Relational databases have been around for a long time, developers tend to use them often, and provided feature set is familiar. It is enough to be familiar with SQL to use them. The design of relational databases is doing a great job in hiding the internals from users. Questions, like how data is stored on disk, how the write path really works underneath, is database caching, and how, are often too advanced for regular database usage.
We live in a data-intensive world, and in the last couple of years we have witnessed an expansion of social networks and IoT, everything is connected to the internet and everything emits and receives events. We see more and more requests to store unstructured data just for the case, and value emerging from it will come later on. Both the amount of data produced/consumed and data stored is rising exponentially. That further means that the huge percentage (around 90%) of it was created in just last two-three years.
The above implies that total processed data volume (kept for only a short period of time), the total amount of data stored, and the versatility of data type/structure is ever increasing figures. All this renders the traditional relational databases in this context not an optimal choice, but even an impossible choice.
Those are just some of the reasons why we need a shift in thinking about storage and why a single database storage implementation is not an option any longer.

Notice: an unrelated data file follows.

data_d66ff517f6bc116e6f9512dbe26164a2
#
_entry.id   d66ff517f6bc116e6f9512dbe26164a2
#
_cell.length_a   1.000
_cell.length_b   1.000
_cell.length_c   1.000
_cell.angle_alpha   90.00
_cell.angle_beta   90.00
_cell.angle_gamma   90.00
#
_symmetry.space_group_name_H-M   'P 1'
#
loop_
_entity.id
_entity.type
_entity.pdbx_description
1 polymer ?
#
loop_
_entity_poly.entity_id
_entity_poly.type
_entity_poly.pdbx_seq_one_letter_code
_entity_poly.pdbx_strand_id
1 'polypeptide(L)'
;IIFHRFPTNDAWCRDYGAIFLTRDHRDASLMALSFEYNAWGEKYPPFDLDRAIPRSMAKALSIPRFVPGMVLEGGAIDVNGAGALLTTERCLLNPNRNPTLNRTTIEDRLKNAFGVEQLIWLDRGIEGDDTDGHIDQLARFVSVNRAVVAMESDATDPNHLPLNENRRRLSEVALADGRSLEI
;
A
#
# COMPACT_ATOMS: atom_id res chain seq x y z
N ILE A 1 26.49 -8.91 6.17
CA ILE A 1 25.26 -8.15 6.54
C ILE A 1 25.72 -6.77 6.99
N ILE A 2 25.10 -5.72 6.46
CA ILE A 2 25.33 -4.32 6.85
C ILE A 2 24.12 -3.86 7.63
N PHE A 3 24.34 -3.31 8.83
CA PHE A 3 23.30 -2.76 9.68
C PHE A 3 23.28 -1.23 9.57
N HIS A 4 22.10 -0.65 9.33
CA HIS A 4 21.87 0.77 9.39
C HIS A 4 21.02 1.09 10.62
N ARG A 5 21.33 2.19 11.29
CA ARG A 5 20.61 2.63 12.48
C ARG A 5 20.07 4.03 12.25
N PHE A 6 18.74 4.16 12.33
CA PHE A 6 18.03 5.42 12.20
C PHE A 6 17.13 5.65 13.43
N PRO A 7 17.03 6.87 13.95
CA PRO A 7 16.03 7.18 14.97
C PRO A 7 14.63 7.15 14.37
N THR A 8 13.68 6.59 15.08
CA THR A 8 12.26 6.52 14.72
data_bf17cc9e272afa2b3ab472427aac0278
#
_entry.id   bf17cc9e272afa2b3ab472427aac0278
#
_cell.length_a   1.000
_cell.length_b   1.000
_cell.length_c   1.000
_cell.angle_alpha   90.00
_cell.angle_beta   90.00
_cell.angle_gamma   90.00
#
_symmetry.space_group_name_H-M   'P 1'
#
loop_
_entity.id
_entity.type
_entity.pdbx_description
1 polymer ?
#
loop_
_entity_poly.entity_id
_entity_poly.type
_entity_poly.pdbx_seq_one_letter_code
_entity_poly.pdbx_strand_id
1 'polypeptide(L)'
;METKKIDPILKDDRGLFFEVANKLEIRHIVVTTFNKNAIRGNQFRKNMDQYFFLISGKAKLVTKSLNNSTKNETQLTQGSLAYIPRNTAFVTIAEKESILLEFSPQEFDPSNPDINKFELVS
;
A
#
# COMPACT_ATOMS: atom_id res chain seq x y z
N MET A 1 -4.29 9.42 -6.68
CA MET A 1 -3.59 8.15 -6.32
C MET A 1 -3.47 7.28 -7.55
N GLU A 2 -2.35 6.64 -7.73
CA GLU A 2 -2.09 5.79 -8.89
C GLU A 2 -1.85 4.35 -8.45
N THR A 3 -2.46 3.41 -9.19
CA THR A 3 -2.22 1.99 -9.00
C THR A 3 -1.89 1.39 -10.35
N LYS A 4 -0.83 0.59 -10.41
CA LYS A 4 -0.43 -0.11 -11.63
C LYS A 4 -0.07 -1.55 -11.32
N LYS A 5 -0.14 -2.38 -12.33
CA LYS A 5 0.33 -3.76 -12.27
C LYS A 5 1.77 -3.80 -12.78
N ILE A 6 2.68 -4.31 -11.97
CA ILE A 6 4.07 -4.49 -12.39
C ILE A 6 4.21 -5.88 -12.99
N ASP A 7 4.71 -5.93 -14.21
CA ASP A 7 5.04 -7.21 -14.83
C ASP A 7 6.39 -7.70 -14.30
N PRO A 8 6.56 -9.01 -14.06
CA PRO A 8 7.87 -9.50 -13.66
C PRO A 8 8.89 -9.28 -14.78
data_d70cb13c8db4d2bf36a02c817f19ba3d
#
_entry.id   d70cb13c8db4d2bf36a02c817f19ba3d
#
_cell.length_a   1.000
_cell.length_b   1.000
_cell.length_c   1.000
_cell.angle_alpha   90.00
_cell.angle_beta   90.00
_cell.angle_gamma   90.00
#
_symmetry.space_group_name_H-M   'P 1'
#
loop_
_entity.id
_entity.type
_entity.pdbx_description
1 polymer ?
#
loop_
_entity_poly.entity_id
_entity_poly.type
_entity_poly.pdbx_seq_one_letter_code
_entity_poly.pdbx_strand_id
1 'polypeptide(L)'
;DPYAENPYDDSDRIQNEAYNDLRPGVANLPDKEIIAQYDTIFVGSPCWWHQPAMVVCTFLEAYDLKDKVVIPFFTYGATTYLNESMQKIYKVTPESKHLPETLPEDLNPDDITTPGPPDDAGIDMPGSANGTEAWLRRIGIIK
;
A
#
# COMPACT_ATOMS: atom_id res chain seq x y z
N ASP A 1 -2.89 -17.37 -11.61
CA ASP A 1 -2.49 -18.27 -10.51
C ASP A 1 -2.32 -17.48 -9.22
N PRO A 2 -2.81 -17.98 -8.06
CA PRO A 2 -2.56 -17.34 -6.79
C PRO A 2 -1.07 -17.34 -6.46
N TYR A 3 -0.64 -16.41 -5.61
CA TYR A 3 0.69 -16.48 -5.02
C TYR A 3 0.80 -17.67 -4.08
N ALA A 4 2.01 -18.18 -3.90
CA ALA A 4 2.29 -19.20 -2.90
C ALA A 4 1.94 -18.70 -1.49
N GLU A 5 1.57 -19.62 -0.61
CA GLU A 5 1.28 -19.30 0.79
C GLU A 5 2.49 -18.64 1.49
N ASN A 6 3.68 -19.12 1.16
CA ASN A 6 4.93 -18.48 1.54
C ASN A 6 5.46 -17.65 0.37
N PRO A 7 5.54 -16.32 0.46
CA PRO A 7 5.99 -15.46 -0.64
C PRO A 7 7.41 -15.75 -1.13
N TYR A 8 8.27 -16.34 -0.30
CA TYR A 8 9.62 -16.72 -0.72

In the NoSQL world, things are a bit different. Databases are not general-purpose, they are often built to solve a specific use case. They work great with that use case but not so good with other problems. They are often a choice for Big Data projects where we have high non-functional requirements and it is almost impossible to work with NoSQL databases without knowing the internals.
We have four major types in the NoSQL space: document databases, key-value stores, column families, and graphs.
Document databases are probably the most popular ones, mainly because of MongoDB which was one of the first NoSQL databases to enter the top 10 storage engines on DB-Engine rankings. MongoDB is rich in features, has master/slave replication with built in sharding and uses memory mapped files for data storage. It is great for prototyping because of flexibility when storing and querying data and it is a good substitute in most places where PosgreSQL or other RDBMS would fit in but predefined schema holds you back. Other databases of this type are CouchDB document store with master replication and eventual consistency and Couchbase which is both key-value and document store, provides JSON API which is useful as the storage engine for client-server apps.